This week, CFPB Director, Rohit Chopra, appeared before the U.S. Senate Committee on Banking, Housing, and Urban Affairs and the U.S. House Committee on Financial Services in conjunction with the CFPB’s submission of its Semiannual Report to Congress.  In his prepared testimony before both committee, the Director highlighted some of the CFPB’s work over the past six months, which includes:

  • Focusing enforcement on repeat offenders and other major market actors: The CFPB is shifting enforcement resources away from investigating small firms and instead focusing on repeat offenders and large players engaged in large-scale harm (we previously discussed this new enforcement priority in a blog post here).
  • Enhancing transparency through guidance: A renewed focus on creating guidance, such as advisory opinions, compliance bulletins, policy statements, and other publications, that are easy to follow, enforce, and understand.
  • Rethinking approach to regulations: Emphasis on carrying out the laws and directions of Congress and the President, including Section 1033 of the Consumer Financial Protection Act (CFPA), “a provision that could increase competition and choice in consumer financial markets,” and Section 1071 of the CFPA, regarding the collection of small business data (we previously discussed the proposed rule under Section 1071 in a blog post here).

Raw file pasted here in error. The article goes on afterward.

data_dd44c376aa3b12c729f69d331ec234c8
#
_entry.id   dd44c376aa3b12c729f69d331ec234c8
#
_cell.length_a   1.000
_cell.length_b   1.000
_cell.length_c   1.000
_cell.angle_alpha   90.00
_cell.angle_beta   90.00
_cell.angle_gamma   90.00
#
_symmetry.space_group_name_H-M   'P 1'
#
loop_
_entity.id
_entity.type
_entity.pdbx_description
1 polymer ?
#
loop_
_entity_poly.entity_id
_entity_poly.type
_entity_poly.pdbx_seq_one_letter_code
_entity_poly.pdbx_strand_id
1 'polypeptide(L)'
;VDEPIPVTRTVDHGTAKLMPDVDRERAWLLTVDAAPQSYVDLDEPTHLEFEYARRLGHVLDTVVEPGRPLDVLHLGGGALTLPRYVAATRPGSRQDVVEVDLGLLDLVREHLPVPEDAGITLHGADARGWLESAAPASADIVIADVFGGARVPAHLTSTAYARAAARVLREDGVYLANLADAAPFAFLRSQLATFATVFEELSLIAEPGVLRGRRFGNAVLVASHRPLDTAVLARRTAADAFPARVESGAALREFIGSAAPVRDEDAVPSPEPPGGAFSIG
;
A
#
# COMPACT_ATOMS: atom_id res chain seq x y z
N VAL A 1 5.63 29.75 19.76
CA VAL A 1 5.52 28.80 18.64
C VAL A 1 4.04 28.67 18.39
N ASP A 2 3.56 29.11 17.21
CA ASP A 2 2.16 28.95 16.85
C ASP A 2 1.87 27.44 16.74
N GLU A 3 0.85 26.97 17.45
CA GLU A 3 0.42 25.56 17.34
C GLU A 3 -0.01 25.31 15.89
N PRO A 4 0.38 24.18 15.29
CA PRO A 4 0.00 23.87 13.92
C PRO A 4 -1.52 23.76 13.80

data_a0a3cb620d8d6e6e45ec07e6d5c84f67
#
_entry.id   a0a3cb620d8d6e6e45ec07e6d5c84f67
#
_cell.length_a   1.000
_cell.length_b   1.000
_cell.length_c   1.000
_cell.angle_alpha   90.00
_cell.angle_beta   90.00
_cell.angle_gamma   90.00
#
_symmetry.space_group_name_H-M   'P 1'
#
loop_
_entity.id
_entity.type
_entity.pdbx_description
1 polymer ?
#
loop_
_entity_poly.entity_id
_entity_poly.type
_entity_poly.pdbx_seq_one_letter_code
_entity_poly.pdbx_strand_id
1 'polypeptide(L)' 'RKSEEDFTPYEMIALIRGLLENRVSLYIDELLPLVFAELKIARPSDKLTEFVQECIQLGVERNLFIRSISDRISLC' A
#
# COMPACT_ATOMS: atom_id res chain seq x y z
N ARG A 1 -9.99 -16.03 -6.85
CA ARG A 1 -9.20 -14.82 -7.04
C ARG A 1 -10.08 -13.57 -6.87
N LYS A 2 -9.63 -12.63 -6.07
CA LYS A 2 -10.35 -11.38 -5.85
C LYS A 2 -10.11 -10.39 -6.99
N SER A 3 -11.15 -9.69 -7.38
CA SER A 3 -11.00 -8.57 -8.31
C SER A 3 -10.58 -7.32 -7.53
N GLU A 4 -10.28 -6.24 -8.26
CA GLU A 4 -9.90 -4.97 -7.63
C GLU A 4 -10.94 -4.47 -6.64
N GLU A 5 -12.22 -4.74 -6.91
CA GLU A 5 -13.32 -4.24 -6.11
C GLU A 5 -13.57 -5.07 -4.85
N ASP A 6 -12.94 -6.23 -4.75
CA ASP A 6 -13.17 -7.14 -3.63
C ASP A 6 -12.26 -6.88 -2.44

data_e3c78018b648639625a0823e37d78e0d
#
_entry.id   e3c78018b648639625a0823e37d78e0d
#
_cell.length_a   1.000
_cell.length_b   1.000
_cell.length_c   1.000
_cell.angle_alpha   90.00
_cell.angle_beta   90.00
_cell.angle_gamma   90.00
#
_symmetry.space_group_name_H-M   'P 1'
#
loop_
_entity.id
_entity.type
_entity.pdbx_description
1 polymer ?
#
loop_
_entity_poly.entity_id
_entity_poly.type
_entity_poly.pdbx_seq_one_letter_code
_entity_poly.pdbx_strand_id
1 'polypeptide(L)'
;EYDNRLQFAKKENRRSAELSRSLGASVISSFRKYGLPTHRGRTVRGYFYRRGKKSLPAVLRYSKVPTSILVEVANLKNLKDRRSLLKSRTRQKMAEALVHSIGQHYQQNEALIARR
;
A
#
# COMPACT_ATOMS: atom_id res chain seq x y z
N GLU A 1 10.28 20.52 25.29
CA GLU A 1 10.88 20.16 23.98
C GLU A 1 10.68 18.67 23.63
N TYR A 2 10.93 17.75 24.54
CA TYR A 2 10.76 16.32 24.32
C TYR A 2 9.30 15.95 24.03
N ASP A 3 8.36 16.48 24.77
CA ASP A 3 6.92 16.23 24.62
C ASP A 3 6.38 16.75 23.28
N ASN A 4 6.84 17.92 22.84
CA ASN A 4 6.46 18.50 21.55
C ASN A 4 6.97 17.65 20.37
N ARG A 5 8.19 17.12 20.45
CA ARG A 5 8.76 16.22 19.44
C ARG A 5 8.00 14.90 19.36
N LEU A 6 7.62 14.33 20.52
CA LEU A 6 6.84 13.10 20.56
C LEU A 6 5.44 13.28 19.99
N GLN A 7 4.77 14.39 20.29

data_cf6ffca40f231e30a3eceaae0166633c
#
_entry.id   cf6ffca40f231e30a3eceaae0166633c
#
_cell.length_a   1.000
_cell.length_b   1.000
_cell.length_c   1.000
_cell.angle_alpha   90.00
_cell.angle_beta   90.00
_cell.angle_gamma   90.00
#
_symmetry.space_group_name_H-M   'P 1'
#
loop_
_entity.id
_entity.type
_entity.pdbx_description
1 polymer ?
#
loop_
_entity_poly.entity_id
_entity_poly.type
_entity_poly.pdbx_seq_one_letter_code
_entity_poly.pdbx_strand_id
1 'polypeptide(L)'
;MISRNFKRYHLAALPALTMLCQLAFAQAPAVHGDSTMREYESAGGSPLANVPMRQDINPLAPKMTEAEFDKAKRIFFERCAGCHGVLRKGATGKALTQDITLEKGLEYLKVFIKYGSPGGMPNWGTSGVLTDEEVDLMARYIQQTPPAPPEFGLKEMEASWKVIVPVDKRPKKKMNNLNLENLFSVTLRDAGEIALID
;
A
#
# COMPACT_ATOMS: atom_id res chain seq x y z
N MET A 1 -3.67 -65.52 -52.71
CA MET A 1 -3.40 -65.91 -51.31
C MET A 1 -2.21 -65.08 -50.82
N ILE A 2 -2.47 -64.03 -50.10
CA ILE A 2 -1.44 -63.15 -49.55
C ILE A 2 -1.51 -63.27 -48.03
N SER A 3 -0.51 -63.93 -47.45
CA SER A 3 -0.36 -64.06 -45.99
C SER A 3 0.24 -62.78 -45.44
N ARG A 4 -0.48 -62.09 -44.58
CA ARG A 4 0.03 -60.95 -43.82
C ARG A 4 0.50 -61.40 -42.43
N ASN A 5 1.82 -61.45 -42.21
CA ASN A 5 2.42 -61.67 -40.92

• Listening and learning from the business community: Director Chopra reiterated the importance of engaging with local financial institutions and the broader business community.
  • Promoting competition: Recognizing that “competition leads to innovation, attractive rates, quality service, and benefits that may be difficult to quantify.” The CFPB intends to launch initiatives to identify “ways to lower barriers to entry and increase the pool of firms competing for customers based on quality, price, and service.”
  • Preparing for the era of Big Tech and Big Data in banking: The Director warns of a consolidated market structure among Big Tech and Big Data giants that “comes with risks and raises a host of questions about privacy, fraud, discrimination, and more.”  The CFPB is currently studying these issues as part of its inquiry into Big Tech  and plans to issue research reports to contribute to consumer finance policy (we previously discussed this inquiry in a blog post here).

Putting It Into Practice:  Six months into his leadership, Director Chopra has moved quickly in several areas including a request for information on “junk fees” and changes to UDAAP examination procedures to target non-credit discrimination.  While CFPB has been met with significant criticism from lawmakers and industry, financial companies should take stock of the regulator’s recent moves and ensure that their activities align with the CFPB expectations.